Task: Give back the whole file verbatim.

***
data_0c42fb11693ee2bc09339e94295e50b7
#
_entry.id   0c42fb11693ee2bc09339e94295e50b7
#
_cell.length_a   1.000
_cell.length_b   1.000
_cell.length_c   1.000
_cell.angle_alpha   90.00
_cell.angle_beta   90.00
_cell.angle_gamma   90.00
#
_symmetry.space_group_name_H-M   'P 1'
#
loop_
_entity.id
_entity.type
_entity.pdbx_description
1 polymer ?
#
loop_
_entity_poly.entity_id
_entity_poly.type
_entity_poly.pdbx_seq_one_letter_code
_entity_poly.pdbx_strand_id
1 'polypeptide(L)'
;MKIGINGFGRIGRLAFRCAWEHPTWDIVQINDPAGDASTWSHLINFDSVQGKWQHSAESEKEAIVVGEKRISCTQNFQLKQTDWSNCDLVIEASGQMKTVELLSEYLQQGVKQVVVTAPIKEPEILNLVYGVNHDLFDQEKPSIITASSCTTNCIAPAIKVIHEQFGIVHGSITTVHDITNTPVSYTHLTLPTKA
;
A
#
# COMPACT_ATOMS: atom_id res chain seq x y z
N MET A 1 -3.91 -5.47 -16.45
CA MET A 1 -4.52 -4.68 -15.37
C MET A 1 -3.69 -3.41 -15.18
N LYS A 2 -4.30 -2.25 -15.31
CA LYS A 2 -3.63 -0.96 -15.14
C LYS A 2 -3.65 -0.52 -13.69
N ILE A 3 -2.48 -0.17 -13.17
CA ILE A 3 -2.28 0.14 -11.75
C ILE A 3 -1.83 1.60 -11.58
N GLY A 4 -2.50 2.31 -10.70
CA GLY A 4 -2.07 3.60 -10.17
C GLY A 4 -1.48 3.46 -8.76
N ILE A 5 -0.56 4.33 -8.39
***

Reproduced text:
data_0c42fb11693ee2bc09339e94295e50b7
#
_entry.id   0c42fb11693ee2bc09339e94295e50b7
#
_cell.length_a   1.000
_cell.length_b   1.000
_cell.length_c   1.000
_cell.angle_alpha   90.00
_cell.angle_beta   90.00
_cell.angle_gamma   90.00
#
_symmetry.space_group_name_H-M   'P 1'
#
loop_
_entity.id
_entity.type
_entity.pdbx_description
1 polymer ?
#
loop_
_entity_poly.entity_id
_entity_poly.type
_entity_poly.pdbx_seq_one_letter_code
_entity_poly.pdbx_strand_id
1 'polypeptide(L)'
;MKIGINGFGRIGRLAFRCAWEHPTWDIVQINDPAGDASTWSHLINFDSVQGKWQHSAESEKEAIVVGEKRISCTQNFQLKQTDWSNCDLVIEASGQMKTVELLSEYLQQGVKQVVVTAPIKEPEILNLVYGVNHDLFDQEKPSIITASSCTTNCIAPAIKVIHEQFGIVHGSITTVHDITNTPVSYTHLTLPTKA
;
A
#
# COMPACT_ATOMS: atom_id res chain seq x y z
N MET A 1 -3.91 -5.47 -16.45
CA MET A 1 -4.52 -4.68 -15.37
C MET A 1 -3.69 -3.41 -15.18
N LYS A 2 -4.30 -2.25 -15.31
CA LYS A 2 -3.63 -0.96 -15.14
C LYS A 2 -3.65 -0.52 -13.69
N ILE A 3 -2.48 -0.17 -13.17
CA ILE A 3 -2.28 0.14 -11.75
C ILE A 3 -1.83 1.60 -11.58
N GLY A 4 -2.50 2.31 -10.70
CA GLY A 4 -2.07 3.60 -10.17
C GLY A 4 -1.48 3.46 -8.76
N ILE A 5 -0.56 4.33 -8.39